.1 A £L.. AVLL%'A a&~.ar'LI~ &.fdiL
ALL-CAMPUS TENNIS NOTICE
ichigan opens its tennis schedule
afternoon with a practice match
h the Pontiac Tennis club on the
tiac courts. -Four men have been
cted to represent the Varsity in
opener. They are Capt. Charles
kel, George Reindel, Jr., Johann
ich, and Federicogancilez. This
rtet has shown to best advantage
ng the past week and Coach Wes,
)k has named them as his choice
the first match of the year. .
Pontiac Is Regular Opener
Or the past three years Pontiac
been first on the Varsity list of
.es. The club has two of the fin-
concrete courts in the country and
this reason play is made possi-
as soon as the snow leaves the
md. Paul Leidy, who captained
Michigan net team in 1909, heads
list of players who will repre-,
Pontiac. He has had wide tour-
.ent experience- since leaving
>ol and has found time from his
ness to keep in' trim. He has al-
s been a strong man in tourna-
ts around .this part of the coun-
Robert Currie is another mem-
of the Pontiac team who plays)
'editable game. Paired with Lei-.
the two make a strong doubles
bination. Little is known of the
r two members of the Pontiac
1. In a match with M. A. C. a
k ago. Pontiac won six of the nine'
Ches. The match today will con-
of but four singles and two dou-
Results of all matches in the
first round of the All-campus
singles tennis tournament must
Ibe in by MVonday noon or the.
matches will be considered for
A luni lasebazll
,Stars Lxpect To
Tr ample Varsity
Norman Hill, '11, member of the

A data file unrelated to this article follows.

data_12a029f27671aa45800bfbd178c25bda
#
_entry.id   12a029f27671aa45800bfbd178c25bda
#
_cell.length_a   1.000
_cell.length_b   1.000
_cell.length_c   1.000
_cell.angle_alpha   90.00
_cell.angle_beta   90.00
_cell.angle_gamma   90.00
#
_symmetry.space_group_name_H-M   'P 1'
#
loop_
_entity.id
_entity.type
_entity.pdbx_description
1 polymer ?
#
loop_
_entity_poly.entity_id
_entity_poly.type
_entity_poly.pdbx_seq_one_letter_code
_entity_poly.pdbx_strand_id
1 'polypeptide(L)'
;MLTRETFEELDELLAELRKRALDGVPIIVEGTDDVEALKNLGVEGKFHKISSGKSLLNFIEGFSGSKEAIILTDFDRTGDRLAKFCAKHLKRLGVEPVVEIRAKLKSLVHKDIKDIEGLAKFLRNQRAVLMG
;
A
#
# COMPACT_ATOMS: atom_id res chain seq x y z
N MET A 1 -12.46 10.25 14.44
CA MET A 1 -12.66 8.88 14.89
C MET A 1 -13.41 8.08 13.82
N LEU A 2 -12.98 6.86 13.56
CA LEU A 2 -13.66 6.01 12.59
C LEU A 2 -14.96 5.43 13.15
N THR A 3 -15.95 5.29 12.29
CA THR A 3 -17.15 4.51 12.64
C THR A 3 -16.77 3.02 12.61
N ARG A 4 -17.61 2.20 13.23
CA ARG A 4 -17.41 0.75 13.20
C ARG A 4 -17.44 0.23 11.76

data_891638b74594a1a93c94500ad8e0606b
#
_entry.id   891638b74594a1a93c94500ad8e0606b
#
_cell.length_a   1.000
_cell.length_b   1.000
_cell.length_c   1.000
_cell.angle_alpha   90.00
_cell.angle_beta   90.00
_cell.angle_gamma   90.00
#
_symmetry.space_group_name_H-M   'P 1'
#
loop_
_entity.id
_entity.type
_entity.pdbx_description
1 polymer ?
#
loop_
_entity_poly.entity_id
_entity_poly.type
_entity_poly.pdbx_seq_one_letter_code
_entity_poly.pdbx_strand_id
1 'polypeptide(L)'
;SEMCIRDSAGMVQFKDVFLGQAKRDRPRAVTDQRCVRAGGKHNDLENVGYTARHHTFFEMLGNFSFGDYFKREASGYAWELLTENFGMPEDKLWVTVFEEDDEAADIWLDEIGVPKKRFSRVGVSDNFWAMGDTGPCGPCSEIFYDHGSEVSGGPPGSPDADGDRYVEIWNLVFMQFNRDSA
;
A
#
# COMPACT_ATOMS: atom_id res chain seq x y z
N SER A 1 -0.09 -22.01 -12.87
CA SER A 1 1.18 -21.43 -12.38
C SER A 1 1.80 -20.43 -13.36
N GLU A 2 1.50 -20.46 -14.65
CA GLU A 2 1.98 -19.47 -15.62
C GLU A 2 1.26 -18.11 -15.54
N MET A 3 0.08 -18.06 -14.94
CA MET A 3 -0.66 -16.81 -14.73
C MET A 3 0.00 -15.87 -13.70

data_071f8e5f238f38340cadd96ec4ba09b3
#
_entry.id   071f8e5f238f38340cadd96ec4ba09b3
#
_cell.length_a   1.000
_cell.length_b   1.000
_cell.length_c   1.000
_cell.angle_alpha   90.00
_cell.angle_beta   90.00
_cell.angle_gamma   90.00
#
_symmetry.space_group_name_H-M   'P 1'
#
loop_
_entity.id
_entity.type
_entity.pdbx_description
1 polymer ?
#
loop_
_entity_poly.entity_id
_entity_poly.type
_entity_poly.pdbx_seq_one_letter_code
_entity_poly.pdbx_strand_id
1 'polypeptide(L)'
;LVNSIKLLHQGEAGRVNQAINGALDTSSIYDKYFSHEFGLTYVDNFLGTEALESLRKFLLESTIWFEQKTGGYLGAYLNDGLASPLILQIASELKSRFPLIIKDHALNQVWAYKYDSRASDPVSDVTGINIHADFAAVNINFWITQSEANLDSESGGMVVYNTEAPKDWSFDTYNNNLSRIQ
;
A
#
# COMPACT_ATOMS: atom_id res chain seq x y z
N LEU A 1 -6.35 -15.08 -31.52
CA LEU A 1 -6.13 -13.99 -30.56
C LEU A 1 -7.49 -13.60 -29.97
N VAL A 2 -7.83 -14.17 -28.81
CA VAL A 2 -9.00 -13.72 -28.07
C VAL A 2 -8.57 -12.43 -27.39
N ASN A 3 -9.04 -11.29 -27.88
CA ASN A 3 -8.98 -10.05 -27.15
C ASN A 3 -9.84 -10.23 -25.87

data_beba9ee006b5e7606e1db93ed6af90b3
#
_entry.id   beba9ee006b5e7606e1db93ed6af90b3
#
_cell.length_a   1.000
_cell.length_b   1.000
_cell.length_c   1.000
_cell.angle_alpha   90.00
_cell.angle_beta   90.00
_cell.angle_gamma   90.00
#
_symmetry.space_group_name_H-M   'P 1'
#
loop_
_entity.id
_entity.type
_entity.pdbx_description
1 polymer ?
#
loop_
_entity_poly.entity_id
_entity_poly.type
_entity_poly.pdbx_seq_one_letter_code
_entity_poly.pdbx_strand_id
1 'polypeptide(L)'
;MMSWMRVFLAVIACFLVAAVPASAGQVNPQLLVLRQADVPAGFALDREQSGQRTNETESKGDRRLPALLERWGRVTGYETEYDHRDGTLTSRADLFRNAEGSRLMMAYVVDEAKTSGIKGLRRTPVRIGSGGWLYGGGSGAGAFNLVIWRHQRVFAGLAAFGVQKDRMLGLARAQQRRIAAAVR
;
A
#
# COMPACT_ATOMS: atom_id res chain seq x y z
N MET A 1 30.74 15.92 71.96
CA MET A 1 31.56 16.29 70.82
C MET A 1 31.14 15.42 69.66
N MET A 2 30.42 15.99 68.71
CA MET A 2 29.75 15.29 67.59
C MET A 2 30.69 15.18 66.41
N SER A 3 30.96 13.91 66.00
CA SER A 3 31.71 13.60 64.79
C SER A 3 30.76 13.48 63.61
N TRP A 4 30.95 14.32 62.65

track team of 1909 and at present
managing editor of the Sault Ste. Ma-
rie Evening Sun, has charge of gath-
ering the Alumni bseball team which
will give battle to the Varsity in the
two "special attraction" "games of
Commencement week. The games,
which will be held on June' 16 and
17, will be played before record
breaking crowds so the Alumni team'
will be bound to put forth its best ef-
forts to prove- that "has beens" can
Letters have been sent to all for-
mer winners of the "M" in baseball,'
urging them to be on the field ready
to take up the cause. Special efforts
will. be made to secure such m'en as
George Sisler and Johnny Lavan, but
all former players and would-be play-
ers are invited to forget their busi-
n'esses for a couple of days and come
back to help win from the Varsity
as they confidently boast they will do.
FALLON HANDLES TRACKl
IN FARRELL'S ABSENCE
INNESOT LINE COAC
SAYS SPRING MATERfIA
IS WILLING ANO TOUGHi
THAN 100 ENTHUSIASTS
REPORT TO GOPHER
Minneapolis, Minn., April 28. -
"Green, but willing and awfully
tough," is the manner in which Boles
Rosenthal, newly appointed line coach.
at the University of Minnesota, de-
scribed the candidates for the 1922
football team wblo have been working
out at spring practice.
Rosenthal last season was assist-
ant to Andy Smith at the University
of California and perfected a line' de-
fense which heldo back all attacks sent
against the Bears.
Giving Men the Rudiments
Working with Rosenthal is George
Hauser, one of the greatest linemen
ever developed at Minnesota, and the
pair are putting line candidates
through the rudiments of play in the
various forward positions.
More than 100 line candidates have
reported and are said to furnish W.
H. (Bill) Spaulding a weallth of ma-
terial, which should develop into real
football stuff. Both Rosenthal and
Hauser praise the physical develop-
ment of the men after a little per-
sonal contact, and expect to be able
to work off a large amount ofd the
greenness before the close o f the
Stars in Othier Sports
Coach Spaulding is loking over the
backfield material. Several of the
men who were on last season's squad